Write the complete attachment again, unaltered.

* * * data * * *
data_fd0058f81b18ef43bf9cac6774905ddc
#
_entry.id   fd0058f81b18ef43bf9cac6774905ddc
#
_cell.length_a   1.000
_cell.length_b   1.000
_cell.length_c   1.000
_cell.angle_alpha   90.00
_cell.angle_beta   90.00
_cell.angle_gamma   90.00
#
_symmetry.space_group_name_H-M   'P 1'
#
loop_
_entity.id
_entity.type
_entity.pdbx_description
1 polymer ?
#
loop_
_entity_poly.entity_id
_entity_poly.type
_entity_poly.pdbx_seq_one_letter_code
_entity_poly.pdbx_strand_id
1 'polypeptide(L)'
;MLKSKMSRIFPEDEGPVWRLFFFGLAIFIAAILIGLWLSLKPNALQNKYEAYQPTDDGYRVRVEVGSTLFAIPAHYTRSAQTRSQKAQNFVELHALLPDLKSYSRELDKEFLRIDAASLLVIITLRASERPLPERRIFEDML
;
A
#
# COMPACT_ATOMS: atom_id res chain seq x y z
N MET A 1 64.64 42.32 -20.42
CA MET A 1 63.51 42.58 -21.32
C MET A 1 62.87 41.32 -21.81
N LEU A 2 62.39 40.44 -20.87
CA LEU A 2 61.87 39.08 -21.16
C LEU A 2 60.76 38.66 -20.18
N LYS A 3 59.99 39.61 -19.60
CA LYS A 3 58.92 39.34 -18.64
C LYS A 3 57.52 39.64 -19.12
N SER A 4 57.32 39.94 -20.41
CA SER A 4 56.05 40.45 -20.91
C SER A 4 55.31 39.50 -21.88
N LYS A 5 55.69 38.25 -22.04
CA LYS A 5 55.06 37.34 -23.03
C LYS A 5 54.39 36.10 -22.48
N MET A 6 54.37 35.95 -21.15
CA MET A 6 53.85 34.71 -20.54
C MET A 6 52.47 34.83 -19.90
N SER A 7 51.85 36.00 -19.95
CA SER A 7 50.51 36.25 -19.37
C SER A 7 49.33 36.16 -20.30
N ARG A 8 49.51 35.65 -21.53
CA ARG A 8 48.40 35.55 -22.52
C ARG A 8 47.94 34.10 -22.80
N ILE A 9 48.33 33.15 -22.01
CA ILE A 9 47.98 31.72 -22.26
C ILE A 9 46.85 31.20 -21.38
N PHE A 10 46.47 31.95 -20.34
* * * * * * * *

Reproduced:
data_fd0058f81b18ef43bf9cac6774905ddc
#
_entry.id   fd0058f81b18ef43bf9cac6774905ddc
#
_cell.length_a   1.000
_cell.length_b   1.000
_cell.length_c   1.000
_cell.angle_alpha   90.00
_cell.angle_beta   90.00
_cell.angle_gamma   90.00
#
_symmetry.space_group_name_H-M   'P 1'
#
loop_
_entity.id
_entity.type
_entity.pdbx_description
1 polymer ?
#
loop_
_entity_poly.entity_id
_entity_poly.type
_entity_poly.pdbx_seq_one_letter_code
_entity_poly.pdbx_strand_id
1 'polypeptide(L)'
;MLKSKMSRIFPEDEGPVWRLFFFGLAIFIAAILIGLWLSLKPNALQNKYEAYQPTDDGYRVRVEVGSTLFAIPAHYTRSAQTRSQKAQNFVELHALLPDLKSYSRELDKEFLRIDAASLLVIITLRASERPLPERRIFEDML
;
A
#
# COMPACT_ATOMS: atom_id res chain seq x y z
N MET A 1 64.64 42.32 -20.42
CA MET A 1 63.51 42.58 -21.32
C MET A 1 62.87 41.32 -21.81
N LEU A 2 62.39 40.44 -20.87
CA LEU A 2 61.87 39.08 -21.16
C LEU A 2 60.76 38.66 -20.18
N LYS A 3 59.99 39.61 -19.60
CA LYS A 3 58.92 39.34 -18.64
C LYS A 3 57.52 39.64 -19.12
N SER A 4 57.32 39.94 -20.41
CA SER A 4 56.05 40.45 -20.91
C SER A 4 55.31 39.50 -21.88
N LYS A 5 55.69 38.25 -22.04
CA LYS A 5 55.06 37.34 -23.03
C LYS A 5 54.39 36.10 -22.48
N MET A 6 54.37 35.95 -21.15
CA MET A 6 53.85 34.71 -20.54
C MET A 6 52.47 34.83 -19.90
N SER A 7 51.85 36.00 -19.95
CA SER A 7 50.51 36.25 -19.37
C SER A 7 49.33 36.16 -20.30
N ARG A 8 49.51 35.65 -21.53
CA ARG A 8 48.40 35.55 -22.52
C ARG A 8 47.94 34.10 -22.80
N ILE A 9 48.33 33.15 -22.01
CA ILE A 9 47.98 31.72 -22.26
C ILE A 9 46.85 31.20 -21.38
N PHE A 10 46.47 31.95 -20.34